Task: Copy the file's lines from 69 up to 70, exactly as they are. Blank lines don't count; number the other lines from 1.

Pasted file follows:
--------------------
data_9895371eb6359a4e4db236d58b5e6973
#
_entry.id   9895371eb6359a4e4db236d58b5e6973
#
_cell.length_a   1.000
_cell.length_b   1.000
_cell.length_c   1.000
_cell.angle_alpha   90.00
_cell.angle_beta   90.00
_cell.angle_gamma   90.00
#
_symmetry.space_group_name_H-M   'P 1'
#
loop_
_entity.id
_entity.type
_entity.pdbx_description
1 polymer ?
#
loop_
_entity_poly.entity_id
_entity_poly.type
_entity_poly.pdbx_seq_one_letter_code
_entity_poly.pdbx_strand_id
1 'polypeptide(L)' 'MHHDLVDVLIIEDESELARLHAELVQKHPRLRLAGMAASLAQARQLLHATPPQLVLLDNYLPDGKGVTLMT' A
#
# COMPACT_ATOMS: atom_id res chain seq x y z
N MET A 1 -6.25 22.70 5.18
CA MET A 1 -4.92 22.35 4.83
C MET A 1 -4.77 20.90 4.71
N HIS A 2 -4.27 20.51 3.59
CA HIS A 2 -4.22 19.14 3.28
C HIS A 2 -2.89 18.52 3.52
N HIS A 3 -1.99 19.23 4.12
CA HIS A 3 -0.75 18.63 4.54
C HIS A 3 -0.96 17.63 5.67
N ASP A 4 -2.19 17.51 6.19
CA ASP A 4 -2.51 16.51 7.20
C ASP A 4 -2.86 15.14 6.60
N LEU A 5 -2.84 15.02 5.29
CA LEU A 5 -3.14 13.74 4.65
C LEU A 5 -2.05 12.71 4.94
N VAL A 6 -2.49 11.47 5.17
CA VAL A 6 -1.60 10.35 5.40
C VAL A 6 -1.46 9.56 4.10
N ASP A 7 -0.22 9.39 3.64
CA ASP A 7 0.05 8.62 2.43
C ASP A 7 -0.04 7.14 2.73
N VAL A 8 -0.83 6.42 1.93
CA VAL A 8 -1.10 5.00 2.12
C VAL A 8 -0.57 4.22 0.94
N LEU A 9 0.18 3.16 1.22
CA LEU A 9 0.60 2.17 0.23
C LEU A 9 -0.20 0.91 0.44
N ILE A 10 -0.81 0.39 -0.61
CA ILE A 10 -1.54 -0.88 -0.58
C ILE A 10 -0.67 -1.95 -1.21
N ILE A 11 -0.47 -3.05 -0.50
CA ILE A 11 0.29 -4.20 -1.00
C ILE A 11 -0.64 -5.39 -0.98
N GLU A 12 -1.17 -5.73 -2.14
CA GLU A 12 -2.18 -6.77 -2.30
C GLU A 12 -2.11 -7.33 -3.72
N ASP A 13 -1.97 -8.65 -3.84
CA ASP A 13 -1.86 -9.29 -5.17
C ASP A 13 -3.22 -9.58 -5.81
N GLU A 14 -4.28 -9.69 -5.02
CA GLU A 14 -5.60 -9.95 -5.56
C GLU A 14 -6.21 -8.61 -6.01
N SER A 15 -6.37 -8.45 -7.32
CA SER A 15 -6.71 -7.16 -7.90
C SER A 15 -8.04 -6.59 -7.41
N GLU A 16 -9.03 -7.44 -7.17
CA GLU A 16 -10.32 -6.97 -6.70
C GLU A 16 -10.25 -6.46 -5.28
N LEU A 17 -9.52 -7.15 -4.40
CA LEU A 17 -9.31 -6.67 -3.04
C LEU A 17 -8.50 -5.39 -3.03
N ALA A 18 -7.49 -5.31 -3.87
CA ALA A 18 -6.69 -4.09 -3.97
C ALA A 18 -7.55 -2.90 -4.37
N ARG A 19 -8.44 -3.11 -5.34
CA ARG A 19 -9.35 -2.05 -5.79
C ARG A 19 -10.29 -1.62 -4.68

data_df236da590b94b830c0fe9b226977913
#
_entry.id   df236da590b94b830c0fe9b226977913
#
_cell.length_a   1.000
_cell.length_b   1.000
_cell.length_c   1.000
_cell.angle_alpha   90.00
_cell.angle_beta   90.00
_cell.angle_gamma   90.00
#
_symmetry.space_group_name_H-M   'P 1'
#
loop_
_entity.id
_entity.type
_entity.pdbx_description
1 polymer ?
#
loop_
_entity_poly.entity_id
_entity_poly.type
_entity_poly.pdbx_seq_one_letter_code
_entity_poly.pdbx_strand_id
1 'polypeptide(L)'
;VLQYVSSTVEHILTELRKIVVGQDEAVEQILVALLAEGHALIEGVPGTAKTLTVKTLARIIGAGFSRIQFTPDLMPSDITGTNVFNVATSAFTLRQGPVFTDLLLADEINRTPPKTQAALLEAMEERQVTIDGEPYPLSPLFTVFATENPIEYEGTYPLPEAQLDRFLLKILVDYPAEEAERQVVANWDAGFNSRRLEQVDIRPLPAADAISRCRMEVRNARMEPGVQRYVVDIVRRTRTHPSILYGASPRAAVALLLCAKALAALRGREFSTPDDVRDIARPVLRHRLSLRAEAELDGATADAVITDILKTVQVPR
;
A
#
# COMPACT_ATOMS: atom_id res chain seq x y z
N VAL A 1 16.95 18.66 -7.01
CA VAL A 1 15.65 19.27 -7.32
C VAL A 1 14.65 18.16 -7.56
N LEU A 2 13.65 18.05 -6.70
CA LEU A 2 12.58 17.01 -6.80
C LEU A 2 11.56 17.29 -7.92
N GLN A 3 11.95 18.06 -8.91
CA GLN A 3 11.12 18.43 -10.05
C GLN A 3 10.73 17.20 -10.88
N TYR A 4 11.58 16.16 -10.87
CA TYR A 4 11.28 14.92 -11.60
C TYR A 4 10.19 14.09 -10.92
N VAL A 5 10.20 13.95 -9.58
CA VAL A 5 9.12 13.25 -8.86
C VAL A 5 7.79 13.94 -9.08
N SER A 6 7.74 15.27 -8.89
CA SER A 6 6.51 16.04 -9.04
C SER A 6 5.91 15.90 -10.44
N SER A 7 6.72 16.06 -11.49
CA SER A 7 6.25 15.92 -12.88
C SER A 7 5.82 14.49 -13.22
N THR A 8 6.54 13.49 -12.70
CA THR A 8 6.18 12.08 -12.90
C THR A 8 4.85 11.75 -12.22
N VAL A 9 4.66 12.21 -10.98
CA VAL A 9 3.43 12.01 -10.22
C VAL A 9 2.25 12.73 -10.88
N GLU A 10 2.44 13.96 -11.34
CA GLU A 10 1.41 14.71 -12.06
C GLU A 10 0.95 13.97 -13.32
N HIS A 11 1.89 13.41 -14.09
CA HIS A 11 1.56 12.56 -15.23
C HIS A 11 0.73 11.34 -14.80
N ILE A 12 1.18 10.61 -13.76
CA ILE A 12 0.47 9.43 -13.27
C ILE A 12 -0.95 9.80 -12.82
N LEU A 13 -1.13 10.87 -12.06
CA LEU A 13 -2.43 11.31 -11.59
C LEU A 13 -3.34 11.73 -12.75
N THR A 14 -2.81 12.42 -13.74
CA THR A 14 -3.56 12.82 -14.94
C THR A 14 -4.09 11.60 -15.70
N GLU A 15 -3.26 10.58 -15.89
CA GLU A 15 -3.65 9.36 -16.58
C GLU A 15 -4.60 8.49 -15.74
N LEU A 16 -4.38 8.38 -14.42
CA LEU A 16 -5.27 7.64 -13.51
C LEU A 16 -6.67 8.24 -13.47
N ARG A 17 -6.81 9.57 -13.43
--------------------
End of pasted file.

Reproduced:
C GLU A 14 -6.21 -8.61 -6.01
N SER A 15 -6.37 -8.45 -7.32